New data from the first quarter of 2023 shows buyers beginning to adjust to elevated mortgage rates, while low inventory spurs an increase in builder confidence despite growing recessionary fears, according to Christine Cooper, Chief U.S. Economist and Managing Director at CoStar Group. Data shows that home prices in Phoenix have fallen 2.1% since this time last year.
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MORTGAGES: Mortgage rates remain more than 100 basis points higher than they were this time last year and are 330 basis points higher than two years ago, but home prices have hardly responded as buyers appear to be growing accustomed to a higher rate environment. The rise in mortgage rates has had a more pronounced impact on the number of homes sold than it has had on prices.
HOME PRICES: The median single-family home price of existing homes sold was down by 1.4% in March from a year before, yet 13.1% higher than two years earlier. After accounting for seasonal factors, the median price edged lower by 0.2% in March, after dipping by 0.4% in April.
PRICES BY REGION: What may be keeping national home prices afloat is a combination of migration patterns and affordability measures across regions. Home prices in western cities like San Francisco, Seattle and San Diego are falling while home prices in the south like Miami, Tampa and Atlanta are seeing increases since February 2022.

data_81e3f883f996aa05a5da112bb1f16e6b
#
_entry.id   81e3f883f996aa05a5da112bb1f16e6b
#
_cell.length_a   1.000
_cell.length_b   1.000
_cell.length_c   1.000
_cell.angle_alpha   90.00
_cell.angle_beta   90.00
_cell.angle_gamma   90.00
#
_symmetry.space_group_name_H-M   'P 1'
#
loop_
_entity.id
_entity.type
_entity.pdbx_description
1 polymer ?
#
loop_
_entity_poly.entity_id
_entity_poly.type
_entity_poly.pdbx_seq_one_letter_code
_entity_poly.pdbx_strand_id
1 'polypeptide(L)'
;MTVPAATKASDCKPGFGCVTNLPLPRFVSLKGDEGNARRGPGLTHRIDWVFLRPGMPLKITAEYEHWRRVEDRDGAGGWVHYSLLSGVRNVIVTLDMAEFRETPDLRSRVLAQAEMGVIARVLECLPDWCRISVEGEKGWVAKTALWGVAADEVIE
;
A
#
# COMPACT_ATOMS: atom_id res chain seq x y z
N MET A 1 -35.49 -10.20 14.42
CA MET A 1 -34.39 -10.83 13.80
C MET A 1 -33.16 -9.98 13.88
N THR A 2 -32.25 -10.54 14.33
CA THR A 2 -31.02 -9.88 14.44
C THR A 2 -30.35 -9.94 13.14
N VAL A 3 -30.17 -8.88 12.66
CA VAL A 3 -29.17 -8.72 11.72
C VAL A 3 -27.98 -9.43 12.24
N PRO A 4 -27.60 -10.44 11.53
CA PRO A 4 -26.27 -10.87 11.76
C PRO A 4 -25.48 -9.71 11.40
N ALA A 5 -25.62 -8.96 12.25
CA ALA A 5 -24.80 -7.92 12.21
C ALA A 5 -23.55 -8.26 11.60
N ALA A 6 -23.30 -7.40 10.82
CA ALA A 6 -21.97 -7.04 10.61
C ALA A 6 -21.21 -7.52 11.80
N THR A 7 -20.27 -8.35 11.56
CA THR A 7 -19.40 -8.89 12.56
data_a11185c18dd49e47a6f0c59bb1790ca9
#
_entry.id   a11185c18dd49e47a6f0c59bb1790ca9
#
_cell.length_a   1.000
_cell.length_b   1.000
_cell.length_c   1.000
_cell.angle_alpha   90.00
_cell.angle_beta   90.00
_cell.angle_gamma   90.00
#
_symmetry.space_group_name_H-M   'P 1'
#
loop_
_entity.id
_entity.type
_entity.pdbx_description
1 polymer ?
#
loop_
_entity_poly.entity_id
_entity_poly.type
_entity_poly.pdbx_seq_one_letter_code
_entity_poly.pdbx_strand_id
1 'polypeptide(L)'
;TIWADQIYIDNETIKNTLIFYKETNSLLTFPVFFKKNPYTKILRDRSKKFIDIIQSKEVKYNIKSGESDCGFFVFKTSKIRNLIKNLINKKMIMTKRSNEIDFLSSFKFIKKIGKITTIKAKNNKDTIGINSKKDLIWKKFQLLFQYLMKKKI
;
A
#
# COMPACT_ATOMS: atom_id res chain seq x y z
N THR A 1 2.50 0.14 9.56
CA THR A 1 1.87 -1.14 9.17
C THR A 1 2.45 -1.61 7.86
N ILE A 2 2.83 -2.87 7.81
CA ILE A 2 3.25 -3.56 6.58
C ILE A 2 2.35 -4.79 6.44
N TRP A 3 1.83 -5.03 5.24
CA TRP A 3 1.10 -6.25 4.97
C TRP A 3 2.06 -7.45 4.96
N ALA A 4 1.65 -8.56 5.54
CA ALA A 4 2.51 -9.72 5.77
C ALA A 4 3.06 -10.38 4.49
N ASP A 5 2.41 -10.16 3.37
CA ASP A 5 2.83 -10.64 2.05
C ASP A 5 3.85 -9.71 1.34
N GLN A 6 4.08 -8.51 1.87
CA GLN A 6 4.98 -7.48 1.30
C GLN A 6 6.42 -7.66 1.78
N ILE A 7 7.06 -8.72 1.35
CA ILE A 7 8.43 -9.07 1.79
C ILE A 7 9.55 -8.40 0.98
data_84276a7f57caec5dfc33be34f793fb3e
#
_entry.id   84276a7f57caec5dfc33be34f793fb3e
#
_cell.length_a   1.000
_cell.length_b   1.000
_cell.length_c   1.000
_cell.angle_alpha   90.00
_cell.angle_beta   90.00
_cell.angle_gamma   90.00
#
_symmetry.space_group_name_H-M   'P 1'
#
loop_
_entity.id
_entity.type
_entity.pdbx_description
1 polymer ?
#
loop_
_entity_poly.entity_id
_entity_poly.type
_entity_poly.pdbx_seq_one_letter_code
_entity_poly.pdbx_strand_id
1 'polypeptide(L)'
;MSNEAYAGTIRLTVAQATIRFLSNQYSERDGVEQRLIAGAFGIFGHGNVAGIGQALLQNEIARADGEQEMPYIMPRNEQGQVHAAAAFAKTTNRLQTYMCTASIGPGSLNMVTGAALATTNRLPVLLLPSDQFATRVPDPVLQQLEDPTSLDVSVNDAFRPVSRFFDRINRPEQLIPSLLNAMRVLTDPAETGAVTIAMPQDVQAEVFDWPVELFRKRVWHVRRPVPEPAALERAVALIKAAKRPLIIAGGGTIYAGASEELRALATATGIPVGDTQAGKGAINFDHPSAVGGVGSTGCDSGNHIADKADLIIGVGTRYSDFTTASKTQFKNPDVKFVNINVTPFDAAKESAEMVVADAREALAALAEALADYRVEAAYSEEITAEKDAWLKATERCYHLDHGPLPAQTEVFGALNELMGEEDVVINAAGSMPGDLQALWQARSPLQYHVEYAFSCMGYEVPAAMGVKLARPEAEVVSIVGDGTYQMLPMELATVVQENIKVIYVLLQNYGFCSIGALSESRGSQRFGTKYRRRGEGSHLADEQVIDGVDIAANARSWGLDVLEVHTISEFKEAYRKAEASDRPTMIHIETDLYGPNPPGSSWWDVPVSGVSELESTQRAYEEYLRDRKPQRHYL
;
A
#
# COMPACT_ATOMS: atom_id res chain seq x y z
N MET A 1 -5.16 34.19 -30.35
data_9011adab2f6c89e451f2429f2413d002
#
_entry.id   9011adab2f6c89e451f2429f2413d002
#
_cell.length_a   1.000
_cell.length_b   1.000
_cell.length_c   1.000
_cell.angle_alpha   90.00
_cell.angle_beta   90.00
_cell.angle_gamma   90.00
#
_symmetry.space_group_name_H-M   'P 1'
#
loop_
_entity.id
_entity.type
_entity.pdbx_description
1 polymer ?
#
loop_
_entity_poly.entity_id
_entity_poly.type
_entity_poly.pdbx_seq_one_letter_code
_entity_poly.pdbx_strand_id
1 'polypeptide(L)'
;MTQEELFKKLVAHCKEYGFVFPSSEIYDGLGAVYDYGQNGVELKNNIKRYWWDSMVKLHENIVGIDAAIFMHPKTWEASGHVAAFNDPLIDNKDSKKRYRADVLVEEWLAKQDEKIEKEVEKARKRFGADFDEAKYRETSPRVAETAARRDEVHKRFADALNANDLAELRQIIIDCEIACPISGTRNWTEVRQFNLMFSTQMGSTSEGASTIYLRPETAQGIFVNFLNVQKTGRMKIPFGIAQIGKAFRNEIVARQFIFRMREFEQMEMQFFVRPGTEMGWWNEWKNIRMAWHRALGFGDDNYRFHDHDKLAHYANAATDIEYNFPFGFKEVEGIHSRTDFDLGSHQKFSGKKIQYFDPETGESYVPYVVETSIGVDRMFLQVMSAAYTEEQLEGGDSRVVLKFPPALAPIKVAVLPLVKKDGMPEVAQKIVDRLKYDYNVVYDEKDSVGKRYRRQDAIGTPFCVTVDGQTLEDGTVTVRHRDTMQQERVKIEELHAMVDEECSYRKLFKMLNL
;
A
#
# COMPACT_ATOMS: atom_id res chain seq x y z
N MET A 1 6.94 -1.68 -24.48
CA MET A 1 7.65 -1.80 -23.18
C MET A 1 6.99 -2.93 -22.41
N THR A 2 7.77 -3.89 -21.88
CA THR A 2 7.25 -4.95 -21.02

INVENTORY: The National Association of Realtors reported that 980,000 homes were on the market at the end of March, well below the 2017 to 2019 average of 1.8 million. After accounting for the seasonal factors, for sale inventory fell by 2% in March after declining by 1.4% in February.
BUILDER CONFIDENCE: Developers had already pulled back in 2022, but sentiment has improved as many builders see better buyer traffic and strong demand. About 25% of the new homes sold were not even yet under construction, giving builders reason to put shovels to work. The National Association of Home Builders/Wells Fargo Housing Market Index improved in April for the fourth consecutive month.